At one point on the first lap, a few cars (the road was open) were stuck behind some of the slower bikers – i came up to them at the crest of the largest hill. I had 2 choices, sit back and wait for them to move on, or pass the cars (on rt 652, with double yellow lines). As much as i want to go fast, i know the rules and want to be safe. that means no crossing the double yellow lines and basically being safe. I tried to get the attention of the drivers ahead to give me a little room, and managed to squeeze by. The extra bike training has really given me an extra kick if i need for passing or hills.
I got to the end of lap 1 in exactly 33 minutes – ahead of schedule for a 1:08, now I’m thinking i can get close to 1:06!
the second lap was much easier, way less traffic to pass, but i still passed a lot of people. I can only remember 3 people passing me for the whole 2 laps. All of them were on really nice bikes TT bikes. I passed many others with the full carbon TT and some with racing wheels. This usually gives me a boost, with my alloy road bike.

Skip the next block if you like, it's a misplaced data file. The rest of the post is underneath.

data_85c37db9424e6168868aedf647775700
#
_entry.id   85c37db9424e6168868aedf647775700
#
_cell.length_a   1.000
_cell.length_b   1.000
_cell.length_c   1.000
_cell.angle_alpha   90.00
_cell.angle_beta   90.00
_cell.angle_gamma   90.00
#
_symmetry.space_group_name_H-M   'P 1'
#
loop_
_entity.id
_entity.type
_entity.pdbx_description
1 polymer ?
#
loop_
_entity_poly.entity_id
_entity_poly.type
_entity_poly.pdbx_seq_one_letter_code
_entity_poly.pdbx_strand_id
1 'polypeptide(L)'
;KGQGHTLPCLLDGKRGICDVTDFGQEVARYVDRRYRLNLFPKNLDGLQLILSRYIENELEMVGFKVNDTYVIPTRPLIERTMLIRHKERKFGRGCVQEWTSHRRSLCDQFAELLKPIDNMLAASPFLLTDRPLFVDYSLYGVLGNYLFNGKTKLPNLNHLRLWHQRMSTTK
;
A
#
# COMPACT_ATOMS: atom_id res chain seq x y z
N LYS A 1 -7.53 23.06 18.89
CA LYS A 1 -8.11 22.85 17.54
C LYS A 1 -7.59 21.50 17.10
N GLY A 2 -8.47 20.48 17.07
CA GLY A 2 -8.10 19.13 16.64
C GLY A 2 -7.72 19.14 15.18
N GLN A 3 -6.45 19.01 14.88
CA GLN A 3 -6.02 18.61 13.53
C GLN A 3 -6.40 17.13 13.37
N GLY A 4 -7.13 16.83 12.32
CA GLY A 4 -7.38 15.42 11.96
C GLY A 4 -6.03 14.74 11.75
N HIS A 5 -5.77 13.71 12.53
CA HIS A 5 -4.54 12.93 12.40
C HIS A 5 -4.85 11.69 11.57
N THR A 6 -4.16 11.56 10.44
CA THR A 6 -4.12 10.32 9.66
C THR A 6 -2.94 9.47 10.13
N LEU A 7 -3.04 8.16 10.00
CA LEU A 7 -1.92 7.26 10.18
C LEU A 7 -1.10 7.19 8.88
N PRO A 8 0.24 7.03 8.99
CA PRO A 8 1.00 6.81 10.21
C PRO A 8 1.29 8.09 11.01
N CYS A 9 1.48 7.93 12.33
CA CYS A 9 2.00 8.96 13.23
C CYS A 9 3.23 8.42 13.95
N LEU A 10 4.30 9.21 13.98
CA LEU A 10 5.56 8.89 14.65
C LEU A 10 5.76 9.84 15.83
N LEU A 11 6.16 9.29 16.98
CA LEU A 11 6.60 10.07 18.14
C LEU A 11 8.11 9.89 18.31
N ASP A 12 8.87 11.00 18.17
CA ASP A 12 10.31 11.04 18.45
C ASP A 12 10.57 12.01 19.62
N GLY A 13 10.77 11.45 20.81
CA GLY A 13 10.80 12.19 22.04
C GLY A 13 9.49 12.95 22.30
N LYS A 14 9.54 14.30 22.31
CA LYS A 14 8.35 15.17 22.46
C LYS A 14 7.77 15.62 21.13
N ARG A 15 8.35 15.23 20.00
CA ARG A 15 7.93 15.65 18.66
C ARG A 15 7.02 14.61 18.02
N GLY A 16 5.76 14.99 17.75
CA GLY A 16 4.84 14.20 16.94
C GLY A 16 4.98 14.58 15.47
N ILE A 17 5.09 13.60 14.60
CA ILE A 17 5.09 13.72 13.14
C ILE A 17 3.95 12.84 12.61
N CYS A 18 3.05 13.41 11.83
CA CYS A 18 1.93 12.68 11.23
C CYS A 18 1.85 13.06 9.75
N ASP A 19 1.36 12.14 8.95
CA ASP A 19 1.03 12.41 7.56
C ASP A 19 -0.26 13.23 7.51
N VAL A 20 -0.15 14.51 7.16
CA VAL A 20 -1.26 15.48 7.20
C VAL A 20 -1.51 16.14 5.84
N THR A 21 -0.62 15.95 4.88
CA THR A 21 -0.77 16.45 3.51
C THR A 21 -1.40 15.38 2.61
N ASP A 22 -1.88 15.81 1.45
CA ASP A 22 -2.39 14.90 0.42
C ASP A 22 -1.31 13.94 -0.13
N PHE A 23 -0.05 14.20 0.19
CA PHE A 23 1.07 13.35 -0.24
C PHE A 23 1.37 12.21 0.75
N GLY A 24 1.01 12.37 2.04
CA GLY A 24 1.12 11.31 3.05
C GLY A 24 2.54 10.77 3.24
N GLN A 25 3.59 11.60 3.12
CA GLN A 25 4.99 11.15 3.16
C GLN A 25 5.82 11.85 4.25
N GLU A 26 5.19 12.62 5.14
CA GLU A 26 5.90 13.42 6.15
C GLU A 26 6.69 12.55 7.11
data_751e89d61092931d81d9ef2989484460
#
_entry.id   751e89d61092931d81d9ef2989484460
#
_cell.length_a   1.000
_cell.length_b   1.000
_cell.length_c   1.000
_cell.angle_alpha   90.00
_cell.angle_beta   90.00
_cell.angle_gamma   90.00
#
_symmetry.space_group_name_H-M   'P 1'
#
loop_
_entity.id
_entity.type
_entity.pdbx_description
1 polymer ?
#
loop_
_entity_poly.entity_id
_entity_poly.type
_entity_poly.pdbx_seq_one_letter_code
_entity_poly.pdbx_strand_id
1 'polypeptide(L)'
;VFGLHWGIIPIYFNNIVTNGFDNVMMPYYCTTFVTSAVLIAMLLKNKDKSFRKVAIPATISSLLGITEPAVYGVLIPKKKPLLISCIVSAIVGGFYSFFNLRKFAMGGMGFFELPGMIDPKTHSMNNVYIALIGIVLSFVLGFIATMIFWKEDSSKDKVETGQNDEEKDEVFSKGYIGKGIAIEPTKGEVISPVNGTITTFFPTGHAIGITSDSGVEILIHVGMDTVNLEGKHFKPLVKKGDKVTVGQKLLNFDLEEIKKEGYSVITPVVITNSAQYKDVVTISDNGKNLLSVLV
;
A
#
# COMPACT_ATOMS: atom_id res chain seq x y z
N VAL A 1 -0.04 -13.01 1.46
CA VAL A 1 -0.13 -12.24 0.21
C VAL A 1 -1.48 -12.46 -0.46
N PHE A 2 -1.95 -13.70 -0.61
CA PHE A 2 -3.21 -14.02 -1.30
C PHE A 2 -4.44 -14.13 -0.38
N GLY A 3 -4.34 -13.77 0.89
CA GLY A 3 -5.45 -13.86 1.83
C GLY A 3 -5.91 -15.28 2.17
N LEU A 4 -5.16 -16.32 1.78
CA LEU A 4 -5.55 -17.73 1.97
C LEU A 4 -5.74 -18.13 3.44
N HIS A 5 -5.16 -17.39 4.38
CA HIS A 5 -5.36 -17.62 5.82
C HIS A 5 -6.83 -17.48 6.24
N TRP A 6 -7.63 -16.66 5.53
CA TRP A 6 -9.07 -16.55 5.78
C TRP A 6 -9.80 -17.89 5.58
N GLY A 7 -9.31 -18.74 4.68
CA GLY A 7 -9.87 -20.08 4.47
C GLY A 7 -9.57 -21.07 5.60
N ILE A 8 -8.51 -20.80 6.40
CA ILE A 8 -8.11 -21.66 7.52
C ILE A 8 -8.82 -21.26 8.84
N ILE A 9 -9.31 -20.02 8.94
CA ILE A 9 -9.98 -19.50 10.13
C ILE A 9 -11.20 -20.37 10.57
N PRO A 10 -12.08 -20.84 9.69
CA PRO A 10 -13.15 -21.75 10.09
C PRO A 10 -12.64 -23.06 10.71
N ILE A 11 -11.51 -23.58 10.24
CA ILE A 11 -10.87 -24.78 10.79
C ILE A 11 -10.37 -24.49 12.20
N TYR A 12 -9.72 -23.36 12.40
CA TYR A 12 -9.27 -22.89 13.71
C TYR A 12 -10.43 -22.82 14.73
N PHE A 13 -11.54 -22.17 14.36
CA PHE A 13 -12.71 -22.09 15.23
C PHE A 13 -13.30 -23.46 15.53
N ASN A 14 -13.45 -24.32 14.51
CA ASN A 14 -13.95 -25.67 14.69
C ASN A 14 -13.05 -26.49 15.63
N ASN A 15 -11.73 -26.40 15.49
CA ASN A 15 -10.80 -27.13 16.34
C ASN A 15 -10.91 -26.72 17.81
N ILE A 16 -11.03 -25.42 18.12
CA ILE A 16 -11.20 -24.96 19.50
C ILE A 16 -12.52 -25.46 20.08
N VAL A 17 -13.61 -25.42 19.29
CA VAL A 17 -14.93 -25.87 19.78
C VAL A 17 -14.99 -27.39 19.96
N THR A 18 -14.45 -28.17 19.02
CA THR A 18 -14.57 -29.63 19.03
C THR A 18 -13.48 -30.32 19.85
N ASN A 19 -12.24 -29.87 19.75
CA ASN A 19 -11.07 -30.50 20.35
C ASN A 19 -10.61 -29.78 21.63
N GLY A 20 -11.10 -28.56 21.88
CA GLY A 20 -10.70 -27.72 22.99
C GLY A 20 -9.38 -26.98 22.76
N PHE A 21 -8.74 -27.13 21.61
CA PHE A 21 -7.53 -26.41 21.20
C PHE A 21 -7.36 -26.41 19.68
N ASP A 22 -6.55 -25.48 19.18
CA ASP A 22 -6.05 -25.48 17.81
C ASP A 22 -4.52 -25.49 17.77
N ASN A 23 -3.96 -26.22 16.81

for a lot of the 2nd lap – i found myself dueling with an age grouper, he had a really nice Cervelo P2C – he’d get more aero and pass me on the flat/downhill sections, and I'd come right back going up hill. With about 5 miles to go he passed me again. So I decided to try and drop him. I upped the intensity all of the way to the finish and never saw him again! Actually at the last turn i managed to pass 1 of the 3 people that passed me on the first lap.
I finished with a bike split of 1:05:42 and managed to negative split the 2nd lap by 18 seconds. I couldn’t be happier about that!
T2 was fast, however it took me a few seconds to get the timing chip off. I passed it to Kathleen and she headed out for the 10k run. We were the first relay team out of T2!